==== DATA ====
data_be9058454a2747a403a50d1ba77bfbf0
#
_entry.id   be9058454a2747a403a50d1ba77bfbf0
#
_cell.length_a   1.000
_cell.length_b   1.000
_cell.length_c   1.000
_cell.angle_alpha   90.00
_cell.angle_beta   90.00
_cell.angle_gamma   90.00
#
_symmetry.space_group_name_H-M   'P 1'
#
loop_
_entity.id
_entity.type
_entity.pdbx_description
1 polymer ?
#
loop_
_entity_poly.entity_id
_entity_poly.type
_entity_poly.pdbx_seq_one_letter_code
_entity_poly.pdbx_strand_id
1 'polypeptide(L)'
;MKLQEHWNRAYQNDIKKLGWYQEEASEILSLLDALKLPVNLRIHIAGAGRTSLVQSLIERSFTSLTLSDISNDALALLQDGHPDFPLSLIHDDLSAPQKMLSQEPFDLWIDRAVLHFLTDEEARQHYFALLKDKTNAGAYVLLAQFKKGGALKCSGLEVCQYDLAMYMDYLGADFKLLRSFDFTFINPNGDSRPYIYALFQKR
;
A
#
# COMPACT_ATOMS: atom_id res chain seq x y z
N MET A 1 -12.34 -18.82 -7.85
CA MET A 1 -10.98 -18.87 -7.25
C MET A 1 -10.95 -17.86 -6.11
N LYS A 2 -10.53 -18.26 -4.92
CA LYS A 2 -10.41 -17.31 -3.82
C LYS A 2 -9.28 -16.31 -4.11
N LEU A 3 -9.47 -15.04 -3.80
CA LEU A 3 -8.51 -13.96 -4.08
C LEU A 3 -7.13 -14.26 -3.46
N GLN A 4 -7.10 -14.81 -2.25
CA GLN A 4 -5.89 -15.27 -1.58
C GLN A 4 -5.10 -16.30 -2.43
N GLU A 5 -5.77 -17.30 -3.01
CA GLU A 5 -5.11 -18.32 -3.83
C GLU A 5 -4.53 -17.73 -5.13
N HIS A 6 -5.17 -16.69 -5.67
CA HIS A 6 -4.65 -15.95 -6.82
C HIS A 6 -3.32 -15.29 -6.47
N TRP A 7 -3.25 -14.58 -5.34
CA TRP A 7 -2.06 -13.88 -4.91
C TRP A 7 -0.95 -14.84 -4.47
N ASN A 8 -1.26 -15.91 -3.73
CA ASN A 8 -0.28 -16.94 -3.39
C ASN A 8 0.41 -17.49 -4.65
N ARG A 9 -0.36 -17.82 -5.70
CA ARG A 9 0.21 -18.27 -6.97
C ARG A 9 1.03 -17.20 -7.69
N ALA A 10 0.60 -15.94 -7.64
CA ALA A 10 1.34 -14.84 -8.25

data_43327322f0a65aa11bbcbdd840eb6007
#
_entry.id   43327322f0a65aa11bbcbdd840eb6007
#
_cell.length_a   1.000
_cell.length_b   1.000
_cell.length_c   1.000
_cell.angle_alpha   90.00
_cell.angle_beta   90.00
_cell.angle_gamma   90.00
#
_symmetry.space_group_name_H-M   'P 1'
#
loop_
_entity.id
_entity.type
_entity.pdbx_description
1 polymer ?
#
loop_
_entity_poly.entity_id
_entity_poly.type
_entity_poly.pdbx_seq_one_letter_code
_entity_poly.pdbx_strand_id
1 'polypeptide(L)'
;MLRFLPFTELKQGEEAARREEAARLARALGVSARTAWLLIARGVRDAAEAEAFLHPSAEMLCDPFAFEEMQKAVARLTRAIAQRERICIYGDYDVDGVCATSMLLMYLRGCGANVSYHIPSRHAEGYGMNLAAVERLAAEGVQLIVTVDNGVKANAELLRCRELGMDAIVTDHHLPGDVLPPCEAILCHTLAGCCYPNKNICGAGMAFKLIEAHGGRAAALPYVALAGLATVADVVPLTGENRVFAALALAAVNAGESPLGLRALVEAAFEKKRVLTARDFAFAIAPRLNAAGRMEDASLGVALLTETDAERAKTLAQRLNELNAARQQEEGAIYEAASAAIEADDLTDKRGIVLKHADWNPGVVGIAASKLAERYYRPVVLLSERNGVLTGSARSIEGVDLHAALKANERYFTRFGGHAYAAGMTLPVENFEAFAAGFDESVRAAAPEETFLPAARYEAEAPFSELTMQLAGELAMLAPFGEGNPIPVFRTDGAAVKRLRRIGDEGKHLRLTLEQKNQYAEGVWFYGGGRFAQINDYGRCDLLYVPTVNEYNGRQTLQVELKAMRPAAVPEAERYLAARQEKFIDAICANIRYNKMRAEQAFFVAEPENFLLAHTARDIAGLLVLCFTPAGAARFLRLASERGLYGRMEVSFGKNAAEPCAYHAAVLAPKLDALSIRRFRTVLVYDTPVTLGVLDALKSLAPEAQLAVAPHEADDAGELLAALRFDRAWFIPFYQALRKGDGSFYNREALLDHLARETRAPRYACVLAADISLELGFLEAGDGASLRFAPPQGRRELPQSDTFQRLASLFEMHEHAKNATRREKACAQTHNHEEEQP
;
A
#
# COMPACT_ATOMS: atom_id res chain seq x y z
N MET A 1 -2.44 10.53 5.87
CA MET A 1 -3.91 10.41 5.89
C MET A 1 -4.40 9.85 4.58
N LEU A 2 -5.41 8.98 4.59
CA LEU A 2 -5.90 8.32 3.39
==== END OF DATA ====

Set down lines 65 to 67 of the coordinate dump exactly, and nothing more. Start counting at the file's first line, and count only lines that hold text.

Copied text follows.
_cell.length_b   1.000
_cell.length_c   1.000
_cell.angle_alpha   90.00